I am blessed to have several dear-to-my-heart young friends who’ve recently welcomed their first baby. Among the discussion points winging around over newborn playdates & on Facebook is an article written earlier this month on the importance of touch in infancy & beyond.
Let’s talk about that “beyond” – as in WAY beyond, as in the importance of touch & the elderly. One of the greatest deprivations olders elders ancient face is skin deprivation, the gentle touch of another person’s hand. Sadly, in today’s culture here in the USA, they get it less & less.
“Skin hunger” is a relatively new concept. Up until fairly recently, we lived in family units. One hundred years ago, America was still largely agrarian, with families typically living with a carriage or street car ride of each other. As airplanes & interstates joined railroads in opening up the continent, people started moving not just across town but across the country.
Grandparents & older relatives, friends who’d once regularly embraced children & their offspring, been pulled into service to hold an infant, soothe a young one, babysit the family, found themselves making do with letters & phone calls. The boy that felt an older man’s arm around his should as he learned to fish now lived in a city high rise. The girl who’s aunt had guided her hands showing her how to use a sewing machine moved out to the coast.
Without going into all the reasons for our society’s current crisis with touch deprivation – hitting old & young alike – will just say that healthy displays of connection seem to get rarer every year.
The laying on of hands really does aid in restoring the troubled soul or soothing the sick. Touch has been used as a therapeutic tool as long as creatures – not just humans – have roamed the earth. Sadly, in our current day – especially over the past 10+ years – we’re touching less, even seeing each other less & less, unheard of in any previous time of our history. What are we doing to our relationship-bound species?
We’re getting so used to it, it’s easy to overlook the reality that loss of contact has long been dreaded punishment, from a “time out” for an erring little one to solitary confinement for prisoners. To pay back a friend for a perceived slight, we might be tempted to give them the “silent treatment.” When some religious communities want to show displeasure with a congregant, they might shun the person. Sends chills down my back just thinking about it!
Not that long ago, business people had regular contact with their clients & coworkers. Now, even that connection is dwindling, as they rely more & more on using computers to do our research, make our client connection, handle problems. Even eighteen years ago, when I worked at a financial services company, it was possible for me to receive a problem, resolve it & receive high praise from the client for my efforts – all without talking to someone on the phone, let alone face to face. That’s scary.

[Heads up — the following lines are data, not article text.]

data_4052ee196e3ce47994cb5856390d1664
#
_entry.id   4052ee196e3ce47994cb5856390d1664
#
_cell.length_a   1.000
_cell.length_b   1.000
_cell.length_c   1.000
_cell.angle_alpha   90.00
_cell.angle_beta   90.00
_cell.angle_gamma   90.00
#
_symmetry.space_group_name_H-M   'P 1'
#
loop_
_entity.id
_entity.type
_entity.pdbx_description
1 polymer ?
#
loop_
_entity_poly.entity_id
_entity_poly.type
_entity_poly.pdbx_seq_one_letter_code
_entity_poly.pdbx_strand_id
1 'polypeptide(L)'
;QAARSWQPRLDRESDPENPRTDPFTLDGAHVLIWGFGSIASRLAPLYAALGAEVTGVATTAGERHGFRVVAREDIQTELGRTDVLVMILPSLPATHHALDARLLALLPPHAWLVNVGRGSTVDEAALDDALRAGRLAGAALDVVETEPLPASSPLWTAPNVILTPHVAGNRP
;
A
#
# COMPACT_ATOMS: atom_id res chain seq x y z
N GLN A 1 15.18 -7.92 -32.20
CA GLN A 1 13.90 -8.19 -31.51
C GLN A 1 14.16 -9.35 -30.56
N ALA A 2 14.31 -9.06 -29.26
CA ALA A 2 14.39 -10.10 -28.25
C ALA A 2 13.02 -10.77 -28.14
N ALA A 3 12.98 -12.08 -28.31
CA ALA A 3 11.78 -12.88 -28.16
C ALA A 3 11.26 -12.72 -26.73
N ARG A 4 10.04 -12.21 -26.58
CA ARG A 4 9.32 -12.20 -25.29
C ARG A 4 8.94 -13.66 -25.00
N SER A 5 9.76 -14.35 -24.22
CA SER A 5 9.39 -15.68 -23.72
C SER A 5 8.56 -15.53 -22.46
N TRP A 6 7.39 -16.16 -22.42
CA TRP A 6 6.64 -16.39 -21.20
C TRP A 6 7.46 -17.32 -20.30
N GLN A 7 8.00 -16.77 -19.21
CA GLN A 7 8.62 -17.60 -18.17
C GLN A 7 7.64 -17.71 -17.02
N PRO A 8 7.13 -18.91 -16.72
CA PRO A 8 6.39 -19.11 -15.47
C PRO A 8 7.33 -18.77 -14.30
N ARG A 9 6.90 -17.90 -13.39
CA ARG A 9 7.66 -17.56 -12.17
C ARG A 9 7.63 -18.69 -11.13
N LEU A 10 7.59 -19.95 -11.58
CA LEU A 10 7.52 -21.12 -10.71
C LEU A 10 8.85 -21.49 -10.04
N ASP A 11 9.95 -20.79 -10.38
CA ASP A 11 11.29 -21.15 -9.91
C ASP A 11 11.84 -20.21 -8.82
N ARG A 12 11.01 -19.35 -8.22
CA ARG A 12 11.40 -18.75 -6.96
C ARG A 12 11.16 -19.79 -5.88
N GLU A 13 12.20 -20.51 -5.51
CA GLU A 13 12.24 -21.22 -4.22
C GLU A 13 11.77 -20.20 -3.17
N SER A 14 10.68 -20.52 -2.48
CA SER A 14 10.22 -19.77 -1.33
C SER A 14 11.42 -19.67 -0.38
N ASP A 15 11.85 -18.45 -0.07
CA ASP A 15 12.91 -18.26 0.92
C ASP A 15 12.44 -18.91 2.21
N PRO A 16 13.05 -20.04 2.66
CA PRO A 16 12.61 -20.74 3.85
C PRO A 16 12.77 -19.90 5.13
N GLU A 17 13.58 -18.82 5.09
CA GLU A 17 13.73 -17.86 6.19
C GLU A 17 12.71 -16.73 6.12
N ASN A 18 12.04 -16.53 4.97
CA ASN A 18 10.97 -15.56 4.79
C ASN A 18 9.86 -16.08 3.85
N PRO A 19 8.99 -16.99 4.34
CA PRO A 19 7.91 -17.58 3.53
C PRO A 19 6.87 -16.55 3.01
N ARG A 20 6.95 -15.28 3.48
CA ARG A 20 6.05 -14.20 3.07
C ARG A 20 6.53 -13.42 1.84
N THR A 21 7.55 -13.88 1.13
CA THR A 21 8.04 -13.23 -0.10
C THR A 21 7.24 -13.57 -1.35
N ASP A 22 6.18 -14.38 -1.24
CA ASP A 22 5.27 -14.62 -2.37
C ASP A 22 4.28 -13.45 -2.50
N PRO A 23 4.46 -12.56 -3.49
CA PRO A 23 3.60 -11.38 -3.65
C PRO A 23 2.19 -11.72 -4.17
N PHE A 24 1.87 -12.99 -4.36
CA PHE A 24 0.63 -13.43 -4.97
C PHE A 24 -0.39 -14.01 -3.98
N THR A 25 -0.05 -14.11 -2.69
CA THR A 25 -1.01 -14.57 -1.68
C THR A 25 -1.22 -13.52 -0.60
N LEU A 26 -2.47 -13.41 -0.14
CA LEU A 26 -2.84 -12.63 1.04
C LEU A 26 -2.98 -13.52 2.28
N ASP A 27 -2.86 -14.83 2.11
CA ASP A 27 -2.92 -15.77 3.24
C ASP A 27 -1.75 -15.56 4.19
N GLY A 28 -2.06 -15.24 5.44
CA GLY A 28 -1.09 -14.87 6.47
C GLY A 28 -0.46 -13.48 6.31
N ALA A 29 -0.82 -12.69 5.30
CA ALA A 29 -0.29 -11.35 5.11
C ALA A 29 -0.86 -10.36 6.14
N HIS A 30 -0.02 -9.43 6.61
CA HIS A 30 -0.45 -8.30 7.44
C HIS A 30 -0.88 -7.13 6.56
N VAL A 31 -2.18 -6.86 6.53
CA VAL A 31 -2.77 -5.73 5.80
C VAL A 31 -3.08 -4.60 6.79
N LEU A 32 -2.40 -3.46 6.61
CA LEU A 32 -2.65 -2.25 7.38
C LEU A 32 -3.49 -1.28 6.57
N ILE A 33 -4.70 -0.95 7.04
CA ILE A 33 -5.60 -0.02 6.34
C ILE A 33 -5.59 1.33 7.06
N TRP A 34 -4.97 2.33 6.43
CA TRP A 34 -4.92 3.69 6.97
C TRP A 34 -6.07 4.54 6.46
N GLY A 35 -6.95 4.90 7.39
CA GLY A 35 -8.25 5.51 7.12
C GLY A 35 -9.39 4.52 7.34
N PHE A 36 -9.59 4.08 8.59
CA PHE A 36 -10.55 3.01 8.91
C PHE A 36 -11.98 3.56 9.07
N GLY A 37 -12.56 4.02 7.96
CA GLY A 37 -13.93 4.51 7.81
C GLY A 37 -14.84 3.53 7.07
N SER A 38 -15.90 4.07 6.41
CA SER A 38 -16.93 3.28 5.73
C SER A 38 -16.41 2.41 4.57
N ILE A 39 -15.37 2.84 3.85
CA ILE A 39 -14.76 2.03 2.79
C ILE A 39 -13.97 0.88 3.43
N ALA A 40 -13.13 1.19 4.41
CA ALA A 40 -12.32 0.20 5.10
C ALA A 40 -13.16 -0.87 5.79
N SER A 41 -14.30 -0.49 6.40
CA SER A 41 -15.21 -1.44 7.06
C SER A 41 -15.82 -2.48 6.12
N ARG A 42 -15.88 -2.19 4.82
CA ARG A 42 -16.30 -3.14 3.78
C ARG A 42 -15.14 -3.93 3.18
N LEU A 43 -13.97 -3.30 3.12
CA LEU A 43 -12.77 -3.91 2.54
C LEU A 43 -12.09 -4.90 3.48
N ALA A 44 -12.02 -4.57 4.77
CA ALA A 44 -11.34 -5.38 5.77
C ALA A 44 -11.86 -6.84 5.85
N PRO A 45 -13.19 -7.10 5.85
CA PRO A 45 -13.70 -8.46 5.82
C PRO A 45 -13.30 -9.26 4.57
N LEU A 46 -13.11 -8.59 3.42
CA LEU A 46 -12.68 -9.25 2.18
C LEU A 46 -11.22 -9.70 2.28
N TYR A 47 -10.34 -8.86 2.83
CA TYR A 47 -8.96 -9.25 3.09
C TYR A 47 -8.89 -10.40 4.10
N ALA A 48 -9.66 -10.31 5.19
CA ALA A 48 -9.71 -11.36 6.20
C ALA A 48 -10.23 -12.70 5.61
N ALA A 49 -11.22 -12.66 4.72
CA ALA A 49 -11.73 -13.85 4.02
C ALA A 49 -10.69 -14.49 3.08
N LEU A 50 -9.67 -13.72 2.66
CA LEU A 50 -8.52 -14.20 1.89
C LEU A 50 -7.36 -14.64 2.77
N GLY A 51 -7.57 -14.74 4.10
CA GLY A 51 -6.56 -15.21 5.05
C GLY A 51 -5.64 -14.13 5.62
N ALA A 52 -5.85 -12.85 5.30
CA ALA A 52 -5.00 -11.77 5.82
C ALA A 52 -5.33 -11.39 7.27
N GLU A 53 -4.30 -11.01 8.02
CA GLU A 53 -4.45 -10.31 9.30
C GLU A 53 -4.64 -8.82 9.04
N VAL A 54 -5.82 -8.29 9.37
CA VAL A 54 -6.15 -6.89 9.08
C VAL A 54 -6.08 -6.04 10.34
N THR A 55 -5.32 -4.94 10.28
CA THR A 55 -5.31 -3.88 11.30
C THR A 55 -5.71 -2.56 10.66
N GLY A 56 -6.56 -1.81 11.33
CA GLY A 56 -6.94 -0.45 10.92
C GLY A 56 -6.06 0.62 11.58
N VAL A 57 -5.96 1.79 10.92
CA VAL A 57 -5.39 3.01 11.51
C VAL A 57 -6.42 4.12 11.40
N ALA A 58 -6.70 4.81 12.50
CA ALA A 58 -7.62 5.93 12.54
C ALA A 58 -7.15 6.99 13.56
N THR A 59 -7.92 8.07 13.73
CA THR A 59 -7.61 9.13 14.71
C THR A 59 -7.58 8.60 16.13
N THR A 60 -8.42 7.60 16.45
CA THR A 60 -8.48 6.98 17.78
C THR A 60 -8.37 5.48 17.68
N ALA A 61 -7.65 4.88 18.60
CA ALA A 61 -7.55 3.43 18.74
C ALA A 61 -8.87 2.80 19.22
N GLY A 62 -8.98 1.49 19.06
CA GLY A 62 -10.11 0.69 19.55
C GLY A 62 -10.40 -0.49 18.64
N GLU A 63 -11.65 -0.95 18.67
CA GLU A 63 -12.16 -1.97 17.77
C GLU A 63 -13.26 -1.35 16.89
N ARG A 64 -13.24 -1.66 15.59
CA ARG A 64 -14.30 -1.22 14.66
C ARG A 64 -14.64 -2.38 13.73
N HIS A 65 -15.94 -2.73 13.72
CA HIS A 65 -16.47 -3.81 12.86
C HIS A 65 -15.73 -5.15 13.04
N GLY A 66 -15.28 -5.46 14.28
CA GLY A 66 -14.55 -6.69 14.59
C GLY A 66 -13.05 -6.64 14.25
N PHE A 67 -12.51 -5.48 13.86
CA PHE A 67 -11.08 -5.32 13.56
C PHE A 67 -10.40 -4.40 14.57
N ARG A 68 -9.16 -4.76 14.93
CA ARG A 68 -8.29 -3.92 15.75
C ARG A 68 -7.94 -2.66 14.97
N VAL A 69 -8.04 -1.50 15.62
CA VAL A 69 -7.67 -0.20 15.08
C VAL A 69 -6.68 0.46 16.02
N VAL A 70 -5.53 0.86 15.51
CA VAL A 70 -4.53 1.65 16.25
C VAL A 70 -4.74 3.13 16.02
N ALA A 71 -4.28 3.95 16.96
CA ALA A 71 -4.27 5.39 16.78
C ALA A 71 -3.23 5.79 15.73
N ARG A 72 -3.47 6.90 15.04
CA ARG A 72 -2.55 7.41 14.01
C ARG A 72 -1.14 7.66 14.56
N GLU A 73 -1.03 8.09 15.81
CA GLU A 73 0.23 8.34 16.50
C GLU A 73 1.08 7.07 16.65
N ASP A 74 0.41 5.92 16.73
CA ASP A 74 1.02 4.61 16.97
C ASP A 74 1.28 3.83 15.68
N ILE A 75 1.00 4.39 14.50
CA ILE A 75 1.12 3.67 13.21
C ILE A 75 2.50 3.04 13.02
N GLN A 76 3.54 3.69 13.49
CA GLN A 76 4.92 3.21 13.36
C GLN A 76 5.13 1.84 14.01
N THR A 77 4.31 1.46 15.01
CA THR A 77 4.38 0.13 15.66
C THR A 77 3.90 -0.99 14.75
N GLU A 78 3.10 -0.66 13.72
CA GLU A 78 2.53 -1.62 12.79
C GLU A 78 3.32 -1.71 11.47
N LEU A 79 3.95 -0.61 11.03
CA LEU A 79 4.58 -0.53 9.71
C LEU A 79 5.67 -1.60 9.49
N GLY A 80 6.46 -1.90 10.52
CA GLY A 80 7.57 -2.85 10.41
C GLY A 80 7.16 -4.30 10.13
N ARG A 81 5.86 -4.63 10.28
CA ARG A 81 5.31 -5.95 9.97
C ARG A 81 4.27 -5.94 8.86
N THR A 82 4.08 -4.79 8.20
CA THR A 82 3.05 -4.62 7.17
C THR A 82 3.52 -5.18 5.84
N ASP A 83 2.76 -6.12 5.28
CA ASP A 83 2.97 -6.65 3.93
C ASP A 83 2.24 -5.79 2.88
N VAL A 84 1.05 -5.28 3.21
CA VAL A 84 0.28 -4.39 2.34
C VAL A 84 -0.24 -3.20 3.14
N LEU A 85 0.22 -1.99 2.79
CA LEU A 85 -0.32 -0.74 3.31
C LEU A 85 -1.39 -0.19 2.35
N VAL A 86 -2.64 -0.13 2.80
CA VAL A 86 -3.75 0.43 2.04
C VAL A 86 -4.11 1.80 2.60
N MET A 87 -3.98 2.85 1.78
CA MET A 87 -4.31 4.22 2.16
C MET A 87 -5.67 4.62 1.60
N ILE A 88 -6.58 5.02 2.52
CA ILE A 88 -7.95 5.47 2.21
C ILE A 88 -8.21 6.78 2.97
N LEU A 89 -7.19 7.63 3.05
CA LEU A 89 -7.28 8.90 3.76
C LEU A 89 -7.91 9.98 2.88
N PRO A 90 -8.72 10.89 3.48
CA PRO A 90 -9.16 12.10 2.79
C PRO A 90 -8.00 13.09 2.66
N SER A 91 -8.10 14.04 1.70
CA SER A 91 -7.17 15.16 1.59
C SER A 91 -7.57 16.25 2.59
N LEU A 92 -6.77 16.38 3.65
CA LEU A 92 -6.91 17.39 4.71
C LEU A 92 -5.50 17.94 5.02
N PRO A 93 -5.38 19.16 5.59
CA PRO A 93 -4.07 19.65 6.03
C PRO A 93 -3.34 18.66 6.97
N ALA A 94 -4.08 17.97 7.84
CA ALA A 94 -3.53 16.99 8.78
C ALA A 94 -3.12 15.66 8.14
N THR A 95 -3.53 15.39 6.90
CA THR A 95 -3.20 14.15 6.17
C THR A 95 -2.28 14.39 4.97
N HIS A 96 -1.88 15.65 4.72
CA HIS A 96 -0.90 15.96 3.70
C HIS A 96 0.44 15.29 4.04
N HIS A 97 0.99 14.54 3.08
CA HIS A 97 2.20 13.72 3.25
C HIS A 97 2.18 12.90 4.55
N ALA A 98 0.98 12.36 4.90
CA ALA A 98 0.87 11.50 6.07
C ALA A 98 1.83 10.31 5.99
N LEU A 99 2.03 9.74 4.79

Although John & I currently have a isolated lifestyle – no siblings eager for a visit, far distant nieces & nephews & cousins, good friends busy with their own families – we have a very snuggly relationship. Not just because we’re naturally affectionate, but because we understand the power & importance of touch. With ourselves & others. The other day, I was delighted to see John tearing back to a friend because he realized – totally on his own – that he’d forgotten to give her a parting hug.
It seems that everyone loves to coo at, get close to & touch babies. We tousle the hair of toddlers & hug youngsters. But interactions with the elderly, disabled & ill are another matter. Some loved ones & friends worry that they are too fragile for a hug, or even shrink away because “Grandma looks so old.” Instead of stepping back, we need to feed their need for touch, from letting an older hold a baby or set a child on his/her lap – or holding the little ones close if the elder can’t manage it independently – to holding their hands, wrapping an arm around their shoulder, giving them a hug, talking with them, reading to them, interacting & connecting with them.
Olders elders ancients need more touch, not less, yet too many get too little. We live in abnormal times when it comes to touch, holding, friendly intimacy. There seem to be more barriers to caring touch than opportunities. On every side, isolation seems more & more the norm, the expectation.
We need to turn things around or we as a species will be affected in ways we can’t even imagine. As machines become more like people, people are in danger of becoming more like machines. Touch is an essential factor in our humanity. There is immense power in touch, not just for elders & babies – for all of us.
Diana Spencer was all about the power of touch. She set the bar for members of the royal family by NOT wearing gloves when holding hands with the disadvantaged, disabled & ill. It sent shock waves through Buckingham Palace when she hugged people with AIDS, held their hands & stroked bare arms. When Diana died, I took on her hugging duties, especially with olders elders ancients.
Help ease isolation – hug a loved one today. Reach out & touch a distant friend by phone or write – yes, WRITE! – a letter so they can hold something that you’ve held, read words in your writing, that you wrote.
Stamp out isolation – it’s a killer, a culture crusher.
I touch people. I think everyone needs that. Placing a hand on a friend’s face means making contact. – Diana, Princess of Wales –